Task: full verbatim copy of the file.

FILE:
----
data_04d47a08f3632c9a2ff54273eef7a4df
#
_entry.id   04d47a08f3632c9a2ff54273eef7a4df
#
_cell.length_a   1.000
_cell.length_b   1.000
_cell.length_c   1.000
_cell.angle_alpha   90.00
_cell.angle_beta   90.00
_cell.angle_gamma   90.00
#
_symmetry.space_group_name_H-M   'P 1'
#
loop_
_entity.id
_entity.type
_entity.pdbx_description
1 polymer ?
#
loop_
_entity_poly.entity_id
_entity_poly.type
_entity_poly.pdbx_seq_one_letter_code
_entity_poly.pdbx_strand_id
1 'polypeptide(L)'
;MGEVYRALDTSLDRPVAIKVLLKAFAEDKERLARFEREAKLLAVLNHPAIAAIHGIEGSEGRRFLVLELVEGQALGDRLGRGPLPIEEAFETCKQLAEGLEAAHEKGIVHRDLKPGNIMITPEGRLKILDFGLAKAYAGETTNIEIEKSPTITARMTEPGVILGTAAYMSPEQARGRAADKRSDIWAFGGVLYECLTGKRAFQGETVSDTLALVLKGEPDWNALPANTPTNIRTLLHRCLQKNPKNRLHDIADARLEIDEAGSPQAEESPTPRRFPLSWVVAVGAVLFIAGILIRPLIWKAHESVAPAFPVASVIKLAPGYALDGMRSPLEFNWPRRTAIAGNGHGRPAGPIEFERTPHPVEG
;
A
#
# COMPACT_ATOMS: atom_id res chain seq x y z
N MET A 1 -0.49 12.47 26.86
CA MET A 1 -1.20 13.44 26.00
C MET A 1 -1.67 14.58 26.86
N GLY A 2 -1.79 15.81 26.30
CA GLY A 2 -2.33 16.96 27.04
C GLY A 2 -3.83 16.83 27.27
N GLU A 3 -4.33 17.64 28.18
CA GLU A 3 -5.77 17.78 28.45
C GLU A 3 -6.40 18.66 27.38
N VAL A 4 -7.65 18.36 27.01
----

data_04d47a08f3632c9a2ff54273eef7a4df
#
_entry.id   04d47a08f3632c9a2ff54273eef7a4df
#
_cell.length_a   1.000
_cell.length_b   1.000
_cell.length_c   1.000
_cell.angle_alpha   90.00
_cell.angle_beta   90.00
_cell.angle_gamma   90.00
#
_symmetry.space_group_name_H-M   'P 1'
#
loop_
_entity.id
_entity.type
_entity.pdbx_description
1 polymer ?
#
loop_
_entity_poly.entity_id
_entity_poly.type
_entity_poly.pdbx_seq_one_letter_code
_entity_poly.pdbx_strand_id
1 'polypeptide(L)'
;MGEVYRALDTSLDRPVAIKVLLKAFAEDKERLARFEREAKLLAVLNHPAIAAIHGIEGSEGRRFLVLELVEGQALGDRLGRGPLPIEEAFETCKQLAEGLEAAHEKGIVHRDLKPGNIMITPEGRLKILDFGLAKAYAGETTNIEIEKSPTITARMTEPGVILGTAAYMSPEQARGRAADKRSDIWAFGGVLYECLTGKRAFQGETVSDTLALVLKGEPDWNALPANTPTNIRTLLHRCLQKNPKNRLHDIADARLEIDEAGSPQAEESPTPRRFPLSWVVAVGAVLFIAGILIRPLIWKAHESVAPAFPVASVIKLAPGYALDGMRSPLEFNWPRRTAIAGNGHGRPAGPIEFERTPHPVEG
;
A
#
# COMPACT_ATOMS: atom_id res chain seq x y z
N MET A 1 -0.49 12.47 26.86
CA MET A 1 -1.20 13.44 26.00
C MET A 1 -1.67 14.58 26.86
N GLY A 2 -1.79 15.81 26.30
CA GLY A 2 -2.33 16.96 27.04
C GLY A 2 -3.83 16.83 27.27
N GLU A 3 -4.33 17.64 28.18
CA GLU A 3 -5.77 17.78 28.45
C GLU A 3 -6.40 18.66 27.38
N VAL A 4 -7.65 18.36 27.01